I received a phone call from a history student at Cal State Long Beach who was thinking of doing a paper on why Long Beach’s nickname was “Iowa By the Sea” and wondered if the Long Beach-Iowa connection was actually once a big thing.
It was. For decades, from the late 1920s and on into the post-war years you couldn’t swing a cat in this town without leaving a patch of fur on a Hawkeye.
Most of my relatives motored to this coast from Iowa from the 1930s and on into the 1960s. My mom was from Iowa, my great-grandmother, grandmother and grandfather all came from Iowa. On into the 1980s I still had numerous cousins, and great-aunts and uncles living there.
So connected with Iowa was Long Beach, even in the 1980s, that in 1982, when the University of Iowa appeared in its first Rose Bowl, the Long Beach newspaper I was working for sent me and a photographer to Iowa to cover the Rose Bowl. We watched the Hawkeyes go down in defeat with despondent farmers on an inevitable sunny day in Pasadena while sheltered in the Midwest from a brutal Iowa winter that closed off the road to town.
But yes, certainly during Long Beach’s earlier days, Iowans were all over town, coming here in great waves for the vaunted sunshine, a huge contrast to the weather they had become accustomed to, if not enamored of.
And, of course, most people today are aware of the Iowa Picnics in Recreation and Bixby parks that drew an excess of 100,000 Iowans from Southern California from the 1930s through the mid-1960s. The picnic continues these days, drawing a much smaller number, to the Battleship Iowa in San Pedro.
Iowa’s state newspaper, the Des Moines Register, kept up to date with the happenings in Long Beach for the benefit of those whose friends and relatives that had decamped for our town, especially in the wake of the March 1933 Long Beach Earthquake. The paper, for days after the catastrophe, ran letters from Iowans who were in Long Beach, giving news of their experiences:
“Mrs. Henry A. Miller, formerly of Des Moines, was thrown from her bed but not seriously injured.”
“Mrs. E.H. Tovey of Des Moines reported that her sister escaped injury although her home was practically demolished.”
The mass migration had a big enough impact on Iowa and Long Beach that the paper sent out its best man, Harlan Miller, who wrote a popular column, “Over the Coffee,” from 1925 through 1965, to Long Beach to describe this seaside town that was luring farmers away from the Midwest in such large numbers.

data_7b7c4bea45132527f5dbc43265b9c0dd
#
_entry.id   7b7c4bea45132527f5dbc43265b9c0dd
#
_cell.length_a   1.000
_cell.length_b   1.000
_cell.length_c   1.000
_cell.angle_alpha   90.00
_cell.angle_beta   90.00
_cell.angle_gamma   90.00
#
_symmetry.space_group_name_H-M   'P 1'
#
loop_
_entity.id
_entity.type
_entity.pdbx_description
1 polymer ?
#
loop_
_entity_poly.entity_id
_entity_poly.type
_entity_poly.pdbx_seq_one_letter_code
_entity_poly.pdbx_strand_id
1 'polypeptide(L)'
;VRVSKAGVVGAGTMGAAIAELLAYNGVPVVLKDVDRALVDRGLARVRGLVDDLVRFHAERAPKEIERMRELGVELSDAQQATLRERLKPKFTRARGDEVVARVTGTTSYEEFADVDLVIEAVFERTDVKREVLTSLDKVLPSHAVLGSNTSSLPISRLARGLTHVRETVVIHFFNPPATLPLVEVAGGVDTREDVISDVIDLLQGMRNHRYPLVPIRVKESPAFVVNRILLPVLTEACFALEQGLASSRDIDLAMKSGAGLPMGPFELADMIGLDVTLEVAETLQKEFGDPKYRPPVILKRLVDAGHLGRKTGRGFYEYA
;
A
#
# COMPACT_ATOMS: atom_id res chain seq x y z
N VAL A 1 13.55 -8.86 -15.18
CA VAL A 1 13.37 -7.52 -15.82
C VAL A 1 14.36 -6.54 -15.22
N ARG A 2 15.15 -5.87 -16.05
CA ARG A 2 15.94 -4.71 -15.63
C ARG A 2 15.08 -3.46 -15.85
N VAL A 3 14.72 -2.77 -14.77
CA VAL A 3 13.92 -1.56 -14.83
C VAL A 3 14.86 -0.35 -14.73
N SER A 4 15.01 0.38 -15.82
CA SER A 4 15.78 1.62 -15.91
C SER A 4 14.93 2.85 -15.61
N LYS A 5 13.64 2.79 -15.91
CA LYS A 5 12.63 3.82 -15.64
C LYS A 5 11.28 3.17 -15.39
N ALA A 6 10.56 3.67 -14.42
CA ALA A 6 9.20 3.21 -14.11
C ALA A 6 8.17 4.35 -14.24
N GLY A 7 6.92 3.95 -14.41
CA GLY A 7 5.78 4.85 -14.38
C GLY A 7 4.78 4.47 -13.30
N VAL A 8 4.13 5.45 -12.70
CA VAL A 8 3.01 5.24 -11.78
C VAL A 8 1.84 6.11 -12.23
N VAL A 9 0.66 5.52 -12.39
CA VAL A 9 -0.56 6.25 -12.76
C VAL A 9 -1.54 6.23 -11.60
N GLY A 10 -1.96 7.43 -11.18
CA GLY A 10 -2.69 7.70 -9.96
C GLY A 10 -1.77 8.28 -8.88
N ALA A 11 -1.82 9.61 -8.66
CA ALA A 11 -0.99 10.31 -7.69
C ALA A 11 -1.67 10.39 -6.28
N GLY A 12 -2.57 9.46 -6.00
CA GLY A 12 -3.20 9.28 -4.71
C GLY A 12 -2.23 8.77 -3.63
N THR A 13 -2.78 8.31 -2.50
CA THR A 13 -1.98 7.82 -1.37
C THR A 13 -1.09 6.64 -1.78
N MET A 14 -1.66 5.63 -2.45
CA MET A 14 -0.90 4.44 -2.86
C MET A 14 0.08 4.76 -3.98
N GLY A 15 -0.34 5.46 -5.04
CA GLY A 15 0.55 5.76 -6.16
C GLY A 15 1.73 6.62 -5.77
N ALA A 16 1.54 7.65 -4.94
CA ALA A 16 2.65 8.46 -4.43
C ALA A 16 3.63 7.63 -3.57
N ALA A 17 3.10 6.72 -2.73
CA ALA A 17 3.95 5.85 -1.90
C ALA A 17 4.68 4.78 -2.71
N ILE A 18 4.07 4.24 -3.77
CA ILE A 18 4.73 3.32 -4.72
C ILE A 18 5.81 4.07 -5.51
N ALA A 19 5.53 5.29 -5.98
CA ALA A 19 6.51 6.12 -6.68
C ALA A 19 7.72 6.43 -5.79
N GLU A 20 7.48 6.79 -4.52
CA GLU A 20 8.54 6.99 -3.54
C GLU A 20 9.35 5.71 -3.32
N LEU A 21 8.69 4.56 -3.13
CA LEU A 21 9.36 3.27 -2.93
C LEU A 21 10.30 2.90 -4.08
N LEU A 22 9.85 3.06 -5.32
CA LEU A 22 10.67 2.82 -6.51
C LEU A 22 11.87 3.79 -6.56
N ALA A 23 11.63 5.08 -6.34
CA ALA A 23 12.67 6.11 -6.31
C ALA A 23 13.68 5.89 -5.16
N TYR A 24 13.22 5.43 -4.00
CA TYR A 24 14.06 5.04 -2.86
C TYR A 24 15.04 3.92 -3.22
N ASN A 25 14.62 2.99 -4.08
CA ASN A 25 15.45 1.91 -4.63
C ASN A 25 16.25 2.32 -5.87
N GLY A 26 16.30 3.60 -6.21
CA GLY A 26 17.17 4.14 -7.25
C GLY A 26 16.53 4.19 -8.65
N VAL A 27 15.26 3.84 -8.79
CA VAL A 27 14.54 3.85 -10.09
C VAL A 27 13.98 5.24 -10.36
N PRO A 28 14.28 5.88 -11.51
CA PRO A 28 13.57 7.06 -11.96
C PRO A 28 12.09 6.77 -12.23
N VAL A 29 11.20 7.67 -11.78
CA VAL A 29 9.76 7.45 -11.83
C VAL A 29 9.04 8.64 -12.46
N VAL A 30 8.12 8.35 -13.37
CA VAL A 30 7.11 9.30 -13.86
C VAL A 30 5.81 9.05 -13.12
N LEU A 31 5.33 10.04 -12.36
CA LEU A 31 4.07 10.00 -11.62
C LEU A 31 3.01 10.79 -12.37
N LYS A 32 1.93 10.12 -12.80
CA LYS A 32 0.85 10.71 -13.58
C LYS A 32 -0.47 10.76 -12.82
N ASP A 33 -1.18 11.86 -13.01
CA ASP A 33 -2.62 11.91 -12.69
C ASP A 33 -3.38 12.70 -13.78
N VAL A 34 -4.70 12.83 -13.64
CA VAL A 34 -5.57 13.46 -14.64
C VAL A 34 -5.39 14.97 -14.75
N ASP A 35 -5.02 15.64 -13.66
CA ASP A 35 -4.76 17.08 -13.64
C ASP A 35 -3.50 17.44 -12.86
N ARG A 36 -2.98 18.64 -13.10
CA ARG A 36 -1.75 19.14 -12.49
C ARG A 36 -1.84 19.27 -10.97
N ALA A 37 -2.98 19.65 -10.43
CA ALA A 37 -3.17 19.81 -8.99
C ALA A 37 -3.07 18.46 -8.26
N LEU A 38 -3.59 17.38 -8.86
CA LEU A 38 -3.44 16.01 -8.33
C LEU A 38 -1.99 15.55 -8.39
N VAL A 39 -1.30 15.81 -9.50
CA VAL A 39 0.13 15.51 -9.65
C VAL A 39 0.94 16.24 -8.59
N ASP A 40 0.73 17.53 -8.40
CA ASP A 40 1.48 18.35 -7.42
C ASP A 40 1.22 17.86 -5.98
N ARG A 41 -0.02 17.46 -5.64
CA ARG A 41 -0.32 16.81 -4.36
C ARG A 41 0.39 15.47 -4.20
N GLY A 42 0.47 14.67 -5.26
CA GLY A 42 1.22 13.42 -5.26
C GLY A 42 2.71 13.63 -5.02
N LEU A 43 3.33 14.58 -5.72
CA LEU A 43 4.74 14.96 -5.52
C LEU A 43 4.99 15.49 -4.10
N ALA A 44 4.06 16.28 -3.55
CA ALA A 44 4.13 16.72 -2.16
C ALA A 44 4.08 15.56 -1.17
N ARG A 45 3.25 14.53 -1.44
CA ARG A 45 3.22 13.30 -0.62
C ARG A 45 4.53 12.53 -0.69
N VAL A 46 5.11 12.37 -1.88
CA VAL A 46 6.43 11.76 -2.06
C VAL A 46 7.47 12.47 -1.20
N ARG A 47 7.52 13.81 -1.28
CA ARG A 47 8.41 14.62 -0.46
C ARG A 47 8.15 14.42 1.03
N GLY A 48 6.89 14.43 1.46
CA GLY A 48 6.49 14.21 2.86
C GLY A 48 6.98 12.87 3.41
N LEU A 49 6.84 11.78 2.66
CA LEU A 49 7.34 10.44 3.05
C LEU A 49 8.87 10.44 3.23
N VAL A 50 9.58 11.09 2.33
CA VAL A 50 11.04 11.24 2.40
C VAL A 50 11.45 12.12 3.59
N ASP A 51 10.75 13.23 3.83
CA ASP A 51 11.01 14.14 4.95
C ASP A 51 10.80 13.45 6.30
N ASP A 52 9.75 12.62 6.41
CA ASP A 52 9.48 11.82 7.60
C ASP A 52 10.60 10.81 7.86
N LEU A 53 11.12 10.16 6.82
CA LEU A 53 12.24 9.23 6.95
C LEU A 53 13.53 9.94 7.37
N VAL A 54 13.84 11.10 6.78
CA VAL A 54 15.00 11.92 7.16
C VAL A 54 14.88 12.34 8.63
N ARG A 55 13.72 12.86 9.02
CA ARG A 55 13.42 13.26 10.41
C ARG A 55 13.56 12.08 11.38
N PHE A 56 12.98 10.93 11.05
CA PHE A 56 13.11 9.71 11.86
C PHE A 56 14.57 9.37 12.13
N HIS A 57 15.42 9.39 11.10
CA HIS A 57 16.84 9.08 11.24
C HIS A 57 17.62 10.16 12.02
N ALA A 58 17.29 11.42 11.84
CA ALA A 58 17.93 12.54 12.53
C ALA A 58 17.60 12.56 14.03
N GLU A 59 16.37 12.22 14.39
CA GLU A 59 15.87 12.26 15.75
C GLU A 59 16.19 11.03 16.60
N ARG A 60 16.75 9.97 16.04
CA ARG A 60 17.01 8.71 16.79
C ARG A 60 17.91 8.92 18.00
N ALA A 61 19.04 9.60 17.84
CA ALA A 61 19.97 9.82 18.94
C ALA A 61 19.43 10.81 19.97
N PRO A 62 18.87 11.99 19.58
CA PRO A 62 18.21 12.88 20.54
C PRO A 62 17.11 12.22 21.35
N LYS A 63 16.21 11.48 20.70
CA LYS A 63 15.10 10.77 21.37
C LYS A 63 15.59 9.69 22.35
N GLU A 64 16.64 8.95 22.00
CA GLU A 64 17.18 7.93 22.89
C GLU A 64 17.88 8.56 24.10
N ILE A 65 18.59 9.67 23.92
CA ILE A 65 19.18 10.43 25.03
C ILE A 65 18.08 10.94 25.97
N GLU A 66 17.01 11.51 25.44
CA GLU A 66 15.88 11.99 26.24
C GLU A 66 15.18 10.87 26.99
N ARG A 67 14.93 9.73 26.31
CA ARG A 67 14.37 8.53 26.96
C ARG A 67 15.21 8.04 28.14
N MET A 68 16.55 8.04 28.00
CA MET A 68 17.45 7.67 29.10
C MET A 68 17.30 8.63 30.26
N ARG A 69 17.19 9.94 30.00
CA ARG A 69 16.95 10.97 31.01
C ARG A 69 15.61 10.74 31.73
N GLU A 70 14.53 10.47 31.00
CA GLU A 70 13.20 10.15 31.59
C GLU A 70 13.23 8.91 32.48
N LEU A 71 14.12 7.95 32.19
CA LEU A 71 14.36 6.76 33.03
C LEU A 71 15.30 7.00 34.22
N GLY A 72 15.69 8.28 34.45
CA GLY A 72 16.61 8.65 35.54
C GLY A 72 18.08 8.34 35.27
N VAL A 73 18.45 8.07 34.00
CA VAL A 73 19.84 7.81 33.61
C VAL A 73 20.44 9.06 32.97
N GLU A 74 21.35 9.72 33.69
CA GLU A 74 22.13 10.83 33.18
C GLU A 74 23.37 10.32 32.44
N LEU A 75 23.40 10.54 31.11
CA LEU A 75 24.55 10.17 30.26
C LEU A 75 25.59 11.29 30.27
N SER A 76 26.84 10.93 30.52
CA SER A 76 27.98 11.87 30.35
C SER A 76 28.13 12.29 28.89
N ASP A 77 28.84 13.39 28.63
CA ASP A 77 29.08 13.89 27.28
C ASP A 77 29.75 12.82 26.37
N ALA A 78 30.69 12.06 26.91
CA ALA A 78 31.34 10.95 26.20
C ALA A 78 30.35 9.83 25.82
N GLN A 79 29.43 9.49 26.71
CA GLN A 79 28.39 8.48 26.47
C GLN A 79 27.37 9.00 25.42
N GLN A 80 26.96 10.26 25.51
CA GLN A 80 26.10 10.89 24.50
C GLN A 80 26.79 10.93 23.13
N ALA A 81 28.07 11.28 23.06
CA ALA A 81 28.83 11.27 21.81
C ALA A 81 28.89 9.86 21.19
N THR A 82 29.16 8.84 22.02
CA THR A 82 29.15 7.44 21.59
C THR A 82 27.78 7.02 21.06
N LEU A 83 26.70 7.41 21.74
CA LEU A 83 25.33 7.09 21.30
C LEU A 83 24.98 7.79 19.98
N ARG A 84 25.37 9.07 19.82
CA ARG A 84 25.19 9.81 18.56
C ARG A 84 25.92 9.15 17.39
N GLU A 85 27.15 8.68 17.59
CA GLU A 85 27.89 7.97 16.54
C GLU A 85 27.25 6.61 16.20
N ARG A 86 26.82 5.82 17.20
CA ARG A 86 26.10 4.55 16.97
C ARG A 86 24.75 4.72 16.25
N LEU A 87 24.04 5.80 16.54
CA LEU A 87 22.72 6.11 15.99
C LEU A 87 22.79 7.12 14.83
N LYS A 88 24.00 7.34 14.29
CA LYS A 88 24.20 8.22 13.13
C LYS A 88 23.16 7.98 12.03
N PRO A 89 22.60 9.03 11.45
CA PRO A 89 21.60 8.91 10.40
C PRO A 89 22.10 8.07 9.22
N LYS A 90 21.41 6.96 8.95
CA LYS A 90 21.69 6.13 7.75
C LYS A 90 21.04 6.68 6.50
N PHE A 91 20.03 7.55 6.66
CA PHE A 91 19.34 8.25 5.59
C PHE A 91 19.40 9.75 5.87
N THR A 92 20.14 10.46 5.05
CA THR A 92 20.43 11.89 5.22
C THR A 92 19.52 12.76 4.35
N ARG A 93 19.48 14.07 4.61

The article, which appeared in the May 2, 1937 Des Moines Register, remains the best look at the laconic life of the retirees who came to Long Beach, “the coastal paradise where so many thousands of Iowans go before they die.”
Harlan hit all the hot spots—the Pike, the Rainbow Pier and its Spit & Argue Club, the dance halls, the band concerts on the beach, the croquet and roque courts.
“The sunlight is so brilliant that a movie star would be wearing smoked glasses,” Miller wrote. “But these Iowans have learned to squint in 10,000 days in the open fields, and they are not afraid of wrinkles.”
The columnist was impressed by the sheer number of Iowans here in the town of 160,000. “The vast majority of this augmented citizenry came 2,000 miles in pursuit of the setting sun, a hegira of patriarchs unmatched in history.”
The Depression and the native frugality of Iowans combined for a limited income from these retirees, Miller noted. “Many live on $60 to $70 a month. Of this sum, about $30 would go to rent, $25 for food and clothing, $10 for medicine and doctors and $10 for riotous living.”
“Farmers usually come to Long Beach around the age of 70,” he wrote, “looking for 10 years of peace and repose.”
A typical day would begin with a game of horseshoes at the park, and continue with a stroll around Rainbow Pier.
“At 2:30 comes the afternoon concert on the beach, until 4, when several thousands will be listening (some with ear trumpets) with the blue Pacific beyond to rest the eyes.”
That’s followed by window shopping on Pine, before supper. Many dine at home, while the more monied, wrote Miller, “dine out at one of the many inexpensive places where a retired appetite may well be satisfied for anywhere between 35 to 60 cents.”
And then? They danced.
“For an amazingly large fraction, dancing becomes the consuming fraction. Thousands go literally dance mad,” he wrote. “Until recently, many of the dances lasted until 2 a.m., but now a 12:30 closing is more or less observed at most of the halls.”
Although Miller found Long Beach more than suitable to meet the needs of retirees, he nevertheless concluded that “Long Beach is not an exciting place. Inevitably it has a decided Midwest flavor, with subtropical foliage,” and he noted a discernible yearning for home among these transplants.
“The great milestones of Long Beach existence are visits from the old hometown from children and grandchildren and old cronies. Without these visits to anticipate, many would become distressingly lonely and isolated.”
Miller concluded his piece: “It remains a debatable question whether the brilliant sunshine and the mild sheltered climate ever becomes a completely satisfying substitute for the mellower glow of the old neighbors and the old neighborhood back home.”
And, yet, apparently it was, because few ever returned to the heartland. While Long Beach’s population is now incredibly diverse, and relatively few native Iowans call Long Beach home now, there are still plenty of us who can trace their recent roots back to the farm.
Support our journalism.
Hyperlocal news is an essential force in our democracy, but it costs money to keep an organization like this one alive, and we can’t rely on advertiser support alone. That’s why we’re asking readers like you to support our independent, fact-based journalism. We know you like it—that’s why you’re here. Help us keep hyperlocal news alive in Long Beach.